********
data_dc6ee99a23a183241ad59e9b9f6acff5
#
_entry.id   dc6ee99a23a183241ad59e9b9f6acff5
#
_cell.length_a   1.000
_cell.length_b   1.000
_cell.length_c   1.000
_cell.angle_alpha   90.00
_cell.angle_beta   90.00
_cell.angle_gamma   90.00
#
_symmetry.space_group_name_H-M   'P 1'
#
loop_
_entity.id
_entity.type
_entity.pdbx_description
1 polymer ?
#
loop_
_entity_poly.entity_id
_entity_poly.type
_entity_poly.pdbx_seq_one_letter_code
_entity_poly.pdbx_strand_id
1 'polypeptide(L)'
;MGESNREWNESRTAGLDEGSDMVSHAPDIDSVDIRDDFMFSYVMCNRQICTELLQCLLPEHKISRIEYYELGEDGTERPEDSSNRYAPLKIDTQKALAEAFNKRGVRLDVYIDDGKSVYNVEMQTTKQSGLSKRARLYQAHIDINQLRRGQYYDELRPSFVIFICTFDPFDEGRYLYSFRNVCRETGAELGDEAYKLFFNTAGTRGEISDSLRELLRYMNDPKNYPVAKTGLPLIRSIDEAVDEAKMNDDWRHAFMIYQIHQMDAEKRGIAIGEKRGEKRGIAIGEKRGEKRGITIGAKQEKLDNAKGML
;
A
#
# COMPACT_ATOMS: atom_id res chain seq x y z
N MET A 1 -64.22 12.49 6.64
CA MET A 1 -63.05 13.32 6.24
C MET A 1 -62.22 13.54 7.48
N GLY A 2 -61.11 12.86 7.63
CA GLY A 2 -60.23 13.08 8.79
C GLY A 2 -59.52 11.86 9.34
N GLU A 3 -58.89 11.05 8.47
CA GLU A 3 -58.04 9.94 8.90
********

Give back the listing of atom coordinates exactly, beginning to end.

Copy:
data_dc6ee99a23a183241ad59e9b9f6acff5
#
_entry.id   dc6ee99a23a183241ad59e9b9f6acff5
#
_cell.length_a   1.000
_cell.length_b   1.000
_cell.length_c   1.000
_cell.angle_alpha   90.00
_cell.angle_beta   90.00
_cell.angle_gamma   90.00
#
_symmetry.space_group_name_H-M   'P 1'
#
loop_
_entity.id
_entity.type
_entity.pdbx_description
1 polymer ?
#
loop_
_entity_poly.entity_id
_entity_poly.type
_entity_poly.pdbx_seq_one_letter_code
_entity_poly.pdbx_strand_id
1 'polypeptide(L)'
;MGESNREWNESRTAGLDEGSDMVSHAPDIDSVDIRDDFMFSYVMCNRQICTELLQCLLPEHKISRIEYYELGEDGTERPEDSSNRYAPLKIDTQKALAEAFNKRGVRLDVYIDDGKSVYNVEMQTTKQSGLSKRARLYQAHIDINQLRRGQYYDELRPSFVIFICTFDPFDEGRYLYSFRNVCRETGAELGDEAYKLFFNTAGTRGEISDSLRELLRYMNDPKNYPVAKTGLPLIRSIDEAVDEAKMNDDWRHAFMIYQIHQMDAEKRGIAIGEKRGEKRGIAIGEKRGEKRGITIGAKQEKLDNAKGML
;
A
#
# COMPACT_ATOMS: atom_id res chain seq x y z
N MET A 1 -64.22 12.49 6.64
CA MET A 1 -63.05 13.32 6.24
C MET A 1 -62.22 13.54 7.48
N GLY A 2 -61.11 12.86 7.63
CA GLY A 2 -60.23 13.08 8.79
C GLY A 2 -59.52 11.86 9.34
N GLU A 3 -58.89 11.05 8.47
CA GLU A 3 -58.04 9.94 8.90